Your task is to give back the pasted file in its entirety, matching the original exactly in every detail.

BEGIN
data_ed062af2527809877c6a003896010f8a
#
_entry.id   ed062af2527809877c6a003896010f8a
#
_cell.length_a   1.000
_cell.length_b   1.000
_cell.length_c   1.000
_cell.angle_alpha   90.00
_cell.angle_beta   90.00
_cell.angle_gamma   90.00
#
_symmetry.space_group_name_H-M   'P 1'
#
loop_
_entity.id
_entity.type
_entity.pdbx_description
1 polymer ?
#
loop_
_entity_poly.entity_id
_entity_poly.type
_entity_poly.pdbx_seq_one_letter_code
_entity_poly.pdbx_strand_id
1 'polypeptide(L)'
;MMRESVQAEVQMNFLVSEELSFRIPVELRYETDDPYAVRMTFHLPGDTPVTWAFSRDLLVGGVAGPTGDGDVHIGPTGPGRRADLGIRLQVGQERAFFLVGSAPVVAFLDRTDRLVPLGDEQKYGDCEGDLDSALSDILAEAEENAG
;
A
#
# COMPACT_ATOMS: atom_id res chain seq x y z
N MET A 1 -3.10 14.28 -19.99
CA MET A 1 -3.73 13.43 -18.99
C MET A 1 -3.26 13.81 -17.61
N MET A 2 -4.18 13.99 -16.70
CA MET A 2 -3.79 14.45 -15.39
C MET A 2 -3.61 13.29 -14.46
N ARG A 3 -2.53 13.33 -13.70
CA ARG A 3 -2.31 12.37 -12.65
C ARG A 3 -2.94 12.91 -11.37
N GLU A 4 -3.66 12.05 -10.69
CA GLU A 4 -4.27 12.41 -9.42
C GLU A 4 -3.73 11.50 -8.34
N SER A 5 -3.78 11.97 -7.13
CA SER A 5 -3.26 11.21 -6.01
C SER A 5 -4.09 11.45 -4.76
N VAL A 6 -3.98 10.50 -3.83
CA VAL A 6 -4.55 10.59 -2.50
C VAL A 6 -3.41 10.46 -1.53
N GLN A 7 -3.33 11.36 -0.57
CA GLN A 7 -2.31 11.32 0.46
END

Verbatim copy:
data_ed062af2527809877c6a003896010f8a
#
_entry.id   ed062af2527809877c6a003896010f8a
#
_cell.length_a   1.000
_cell.length_b   1.000
_cell.length_c   1.000
_cell.angle_alpha   90.00
_cell.angle_beta   90.00
_cell.angle_gamma   90.00
#
_symmetry.space_group_name_H-M   'P 1'
#
loop_
_entity.id
_entity.type
_entity.pdbx_description
1 polymer ?
#
loop_
_entity_poly.entity_id
_entity_poly.type
_entity_poly.pdbx_seq_one_letter_code
_entity_poly.pdbx_strand_id
1 'polypeptide(L)'
;MMRESVQAEVQMNFLVSEELSFRIPVELRYETDDPYAVRMTFHLPGDTPVTWAFSRDLLVGGVAGPTGDGDVHIGPTGPGRRADLGIRLQVGQERAFFLVGSAPVVAFLDRTDRLVPLGDEQKYGDCEGDLDSALSDILAEAEENAG
;
A
#
# COMPACT_ATOMS: atom_id res chain seq x y z
N MET A 1 -3.10 14.28 -19.99
CA MET A 1 -3.73 13.43 -18.99
C MET A 1 -3.26 13.81 -17.61
N MET A 2 -4.18 13.99 -16.70
CA MET A 2 -3.79 14.45 -15.39
C MET A 2 -3.61 13.29 -14.46
N ARG A 3 -2.53 13.33 -13.70
CA ARG A 3 -2.31 12.37 -12.65
C ARG A 3 -2.94 12.91 -11.37
N GLU A 4 -3.66 12.05 -10.69
CA GLU A 4 -4.27 12.41 -9.42
C GLU A 4 -3.73 11.50 -8.34
N SER A 5 -3.78 11.97 -7.13
CA SER A 5 -3.26 11.21 -6.01
C SER A 5 -4.09 11.45 -4.76
N VAL A 6 -3.98 10.50 -3.83
CA VAL A 6 -4.55 10.59 -2.50
C VAL A 6 -3.41 10.46 -1.53
N GLN A 7 -3.33 11.36 -0.57
CA GLN A 7 -2.31 11.32 0.46